When you’re a lifelong Penn Stater, you give back and get involved not out of a sense of obligation, but out of a sense of service, a sense of wanting to help, of wanting to be part of the team. Out of a sense of responsibility, one that you accept willingly. John did that for nearly half a century. And along the way, he set an example that will last forever.

When John learned that I’d be succeeding him as editor of The Football Letter, he told me that he hopes I break his record of 46 years. I’m not sure of the chances of that happening, though John’s positivity and optimism has a way of making you believe anything is possible.  

As I prepare for my first season, one thing I am certain of is that I’m ready to accept the “tremendous responsibility” that comes with serving as editor of The Football Letter, in no small part because of the example set by the Penn Stater I’m following.

Thanks, John.

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Spring Preview

Offensive line coach Phil Trautwein (center) leads his position group through drills during Penn State’s first spring practice on Monday, March 21, at the Lasch Practice Fields. Photo credit: John Patishnock

Even though we entered the spring season the day before, it sure felt like fall and football weather inside Beaver Stadium on Monday morning.

Late Monday morning to be exact. Temps were warm though not too warm. Slight breeze. You could almost hear the Blue Band in the stands and the roar of the crowd.

This was right before James Franklin met with the media to assess the program as the Nittany Lions began spring practice later that day. We enjoyed a few moments of serenity on the Beaver Stadium turf and exchanged greetings with Franklin, who was his customary confident self in previewing the team’s 15 spring practices that’ll conclude with the Blue-White game on Saturday, April 23.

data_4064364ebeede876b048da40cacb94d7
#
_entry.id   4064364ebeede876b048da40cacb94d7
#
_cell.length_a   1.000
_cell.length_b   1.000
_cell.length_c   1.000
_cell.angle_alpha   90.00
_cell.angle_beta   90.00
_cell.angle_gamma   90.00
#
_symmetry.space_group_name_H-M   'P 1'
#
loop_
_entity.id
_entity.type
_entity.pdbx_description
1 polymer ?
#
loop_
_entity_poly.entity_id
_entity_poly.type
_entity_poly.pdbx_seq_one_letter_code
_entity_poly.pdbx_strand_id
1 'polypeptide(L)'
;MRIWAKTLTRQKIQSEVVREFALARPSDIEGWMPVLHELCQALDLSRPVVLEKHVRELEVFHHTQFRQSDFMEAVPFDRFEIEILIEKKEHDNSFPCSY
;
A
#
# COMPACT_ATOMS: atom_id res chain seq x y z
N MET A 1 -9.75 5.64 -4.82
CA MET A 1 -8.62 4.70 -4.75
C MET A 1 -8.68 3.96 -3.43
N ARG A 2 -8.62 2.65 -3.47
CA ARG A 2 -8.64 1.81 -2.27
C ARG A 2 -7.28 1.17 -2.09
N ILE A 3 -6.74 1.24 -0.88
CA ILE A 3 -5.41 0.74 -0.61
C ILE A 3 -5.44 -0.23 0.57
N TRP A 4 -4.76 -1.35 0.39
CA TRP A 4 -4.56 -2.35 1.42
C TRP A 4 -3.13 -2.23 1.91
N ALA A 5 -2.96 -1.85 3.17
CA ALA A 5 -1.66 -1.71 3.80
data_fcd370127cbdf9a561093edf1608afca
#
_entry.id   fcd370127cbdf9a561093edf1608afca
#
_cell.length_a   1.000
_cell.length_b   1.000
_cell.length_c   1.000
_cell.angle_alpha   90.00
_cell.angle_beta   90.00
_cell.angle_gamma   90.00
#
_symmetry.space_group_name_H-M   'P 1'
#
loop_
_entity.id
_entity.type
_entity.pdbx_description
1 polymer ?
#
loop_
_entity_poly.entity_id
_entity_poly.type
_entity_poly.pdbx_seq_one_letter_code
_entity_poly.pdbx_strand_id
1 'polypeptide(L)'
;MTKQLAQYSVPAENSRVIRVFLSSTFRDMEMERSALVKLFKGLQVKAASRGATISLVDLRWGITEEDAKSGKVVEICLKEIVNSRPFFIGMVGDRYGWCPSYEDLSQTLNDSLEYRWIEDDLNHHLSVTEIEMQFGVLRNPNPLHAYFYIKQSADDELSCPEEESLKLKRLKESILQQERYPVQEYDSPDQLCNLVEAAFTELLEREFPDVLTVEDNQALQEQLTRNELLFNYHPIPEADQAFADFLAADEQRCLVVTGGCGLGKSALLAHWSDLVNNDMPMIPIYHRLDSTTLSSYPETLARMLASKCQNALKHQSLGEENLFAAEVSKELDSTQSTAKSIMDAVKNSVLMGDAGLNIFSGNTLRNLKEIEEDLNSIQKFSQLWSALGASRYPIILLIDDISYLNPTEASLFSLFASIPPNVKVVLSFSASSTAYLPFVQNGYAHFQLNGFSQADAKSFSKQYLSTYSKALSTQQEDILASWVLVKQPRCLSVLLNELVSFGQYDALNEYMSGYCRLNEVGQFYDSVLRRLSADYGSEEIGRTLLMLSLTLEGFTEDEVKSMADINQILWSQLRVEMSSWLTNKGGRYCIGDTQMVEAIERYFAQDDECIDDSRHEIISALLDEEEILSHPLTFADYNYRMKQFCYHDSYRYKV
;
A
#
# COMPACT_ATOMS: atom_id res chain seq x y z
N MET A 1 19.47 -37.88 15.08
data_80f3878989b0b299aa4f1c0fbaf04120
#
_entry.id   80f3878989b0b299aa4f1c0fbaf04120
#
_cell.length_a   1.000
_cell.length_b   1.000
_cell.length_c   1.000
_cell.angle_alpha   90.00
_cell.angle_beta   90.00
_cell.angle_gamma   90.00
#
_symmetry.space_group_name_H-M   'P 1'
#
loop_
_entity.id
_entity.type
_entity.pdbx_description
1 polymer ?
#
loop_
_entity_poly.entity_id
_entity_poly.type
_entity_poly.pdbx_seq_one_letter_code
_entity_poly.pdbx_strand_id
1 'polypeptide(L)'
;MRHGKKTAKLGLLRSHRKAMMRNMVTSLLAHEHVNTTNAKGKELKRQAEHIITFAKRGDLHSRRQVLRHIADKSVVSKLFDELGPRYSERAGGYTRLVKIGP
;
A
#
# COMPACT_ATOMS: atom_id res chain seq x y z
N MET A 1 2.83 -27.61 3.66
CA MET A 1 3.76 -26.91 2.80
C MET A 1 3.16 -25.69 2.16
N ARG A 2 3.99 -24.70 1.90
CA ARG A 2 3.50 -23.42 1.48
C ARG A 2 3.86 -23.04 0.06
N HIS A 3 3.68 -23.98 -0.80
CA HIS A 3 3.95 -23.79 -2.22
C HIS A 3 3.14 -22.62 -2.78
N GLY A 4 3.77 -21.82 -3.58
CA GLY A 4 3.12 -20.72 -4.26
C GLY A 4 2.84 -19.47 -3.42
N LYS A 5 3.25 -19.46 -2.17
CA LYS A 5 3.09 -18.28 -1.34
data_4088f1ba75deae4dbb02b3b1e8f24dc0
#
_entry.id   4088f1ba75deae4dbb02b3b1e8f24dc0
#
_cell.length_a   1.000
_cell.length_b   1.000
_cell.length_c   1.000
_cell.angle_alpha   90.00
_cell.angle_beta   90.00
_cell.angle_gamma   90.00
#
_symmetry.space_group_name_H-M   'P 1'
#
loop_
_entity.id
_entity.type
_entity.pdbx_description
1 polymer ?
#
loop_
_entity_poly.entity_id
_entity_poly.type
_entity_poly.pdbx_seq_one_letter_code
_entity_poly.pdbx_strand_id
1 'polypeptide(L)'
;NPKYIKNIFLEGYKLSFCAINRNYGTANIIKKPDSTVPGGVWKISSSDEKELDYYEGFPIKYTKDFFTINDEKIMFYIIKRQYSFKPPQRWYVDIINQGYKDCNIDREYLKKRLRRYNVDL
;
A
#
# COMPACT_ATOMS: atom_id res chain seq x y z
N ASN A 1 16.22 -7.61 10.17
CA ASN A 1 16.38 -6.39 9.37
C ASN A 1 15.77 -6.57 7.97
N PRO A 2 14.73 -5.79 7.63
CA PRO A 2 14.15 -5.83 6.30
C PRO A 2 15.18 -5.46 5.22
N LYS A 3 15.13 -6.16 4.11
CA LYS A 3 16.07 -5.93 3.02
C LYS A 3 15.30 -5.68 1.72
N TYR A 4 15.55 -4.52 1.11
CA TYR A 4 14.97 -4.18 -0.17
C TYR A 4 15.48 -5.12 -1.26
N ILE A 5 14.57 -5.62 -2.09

One piece of news that Franklin shared was that Penn State letterman Danny Rocco joined the staff as a defensive analyst. Rocco played for Penn State in the late 1970s and early 1980s before transferring, and he’s since enjoyed a lengthy coaching career in college at the FBS and FCS levels. Most recently, he was at Delaware for five seasons.

Rocco is part of an ever-increasing contingent of lettermen who are back with the program. Among that group is all-time leading tackler Dan Connor, who returned to Happy Valley in February, also as a defensive analyst. We asked Franklin about the details of how Connor came onboard, and perhaps not surprisingly, another letterman on the staff, Alan Zemaitis, played a key role.

Here’s video of Franklin’s response to our question, which we’ve also included in the YouTube clip.

Sports Illustrated writer Mark Wogenrich wrote a nice column with more details on the lettermen connection, and the Daily Collegian goes in-depth with what happened Monday with its football notebook.

The media availability finished at the Lasch Practice Fields, and we have a photo gallery on our Facebook page, along with some photos below.

Monday was a busy day, as Penn State VP for Intercollegiate Athletics Sandy Barbour also held a press conference in the afternoon. Barbour recently announced her retirement — an exact date is TBD, though likely sometime this summer — saying Monday that she’ll stay in the area until next year, when she plans to move to the West Coast. That’s home for her, and she also mentioned she’d like to enjoy teaching again, as a way to stay connected with student-athletes.

We asked Barbour her thoughts on the immediate future of Penn State men’s basketball and her perspective of the job done by first-year head coach Micah Shrewsberry. She sounded confident in saying she believes Shrewsberry will do great things at Penn State, and you can check out her full response on the Alumni Association’s Twitter page or below.